Intense discussions over how -- and when -- to punish Syria

WASHINGTON -- Intense discussions are ongoing over how, and when, to punish Syria following an apparent chemical attack this week. The heated debate is taking place between President Trump, top military advisers and European countries that would join any military response.

A strike could be carried out by long-range missiles launched from submarines, ships or aircraft and targeted at Syrian military installations. 

But Russian President Vladimir Putin's top general has vowed to shoot down any missiles that threaten Russian personnel in Syria

The strike would come less than a week after a suspected chemical weapons attack that the White House blames on both Syria and Russia.

"We're again confident that both Syria had responsibility in this chemical weapons attack, but we also hold Russia responsible for their failure to stop chemical weapons attacks from taking place," said White House press secretary Sarah Sanders.

Both Great Britain and France appear ready to join the strike. Nikki Haley, the U.S.  ambassador to the United Nations, said all three countries have concluded chemical weapons were used.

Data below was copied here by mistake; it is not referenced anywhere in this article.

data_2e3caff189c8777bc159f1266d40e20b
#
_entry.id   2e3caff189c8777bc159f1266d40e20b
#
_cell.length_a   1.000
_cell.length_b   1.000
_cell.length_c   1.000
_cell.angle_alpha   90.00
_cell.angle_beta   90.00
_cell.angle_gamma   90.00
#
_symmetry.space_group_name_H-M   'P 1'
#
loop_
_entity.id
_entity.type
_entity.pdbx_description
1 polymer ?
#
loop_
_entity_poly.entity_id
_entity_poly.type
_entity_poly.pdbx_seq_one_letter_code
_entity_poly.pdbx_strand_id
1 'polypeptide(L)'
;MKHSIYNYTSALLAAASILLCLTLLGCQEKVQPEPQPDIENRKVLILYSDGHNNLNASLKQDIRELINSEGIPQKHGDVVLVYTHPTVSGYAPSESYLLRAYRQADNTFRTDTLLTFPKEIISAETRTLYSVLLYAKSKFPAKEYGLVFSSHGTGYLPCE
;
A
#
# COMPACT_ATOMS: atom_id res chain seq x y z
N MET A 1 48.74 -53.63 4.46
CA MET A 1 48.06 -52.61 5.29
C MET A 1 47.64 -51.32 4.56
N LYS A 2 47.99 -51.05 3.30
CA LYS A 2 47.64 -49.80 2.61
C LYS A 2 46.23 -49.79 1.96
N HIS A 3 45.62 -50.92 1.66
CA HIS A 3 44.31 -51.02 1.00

"Did a chemical weapons attack happen? Yes, the U.S. has analyzed: yes, it has happened," Haley said. "The U.K. has analyzed: yes, it has happened. France has analyzed: yes, it has happened. Three separate analyses all coming back with the same thing: there is proof that this happened."

Videos and blood samples indicate victims suffered symptoms consistent with both chlorine gas and a nerve agent. Ambassador Haley told the U.N. Security Council that Syria's president, Bashar Assad has a history of using chemical weapons.

"The United States estimates that Assad has used chemical weapons in the Syrian war at least 50 times," Haley said. "We know who did this. Our allies know who did this. Russia can complain all it wants about fake news, but no one is buying its lies and its cover ups."

This would be the second time the U.S. has struck Syria in retaliation for the use of chemical weapons. The aim would be to do greater damage than the last time but without hitting any Russians, who will probably be given a heads up that the missiles are coming.

  • David Martin

    David Martin is CBS News' National Security Correspondent.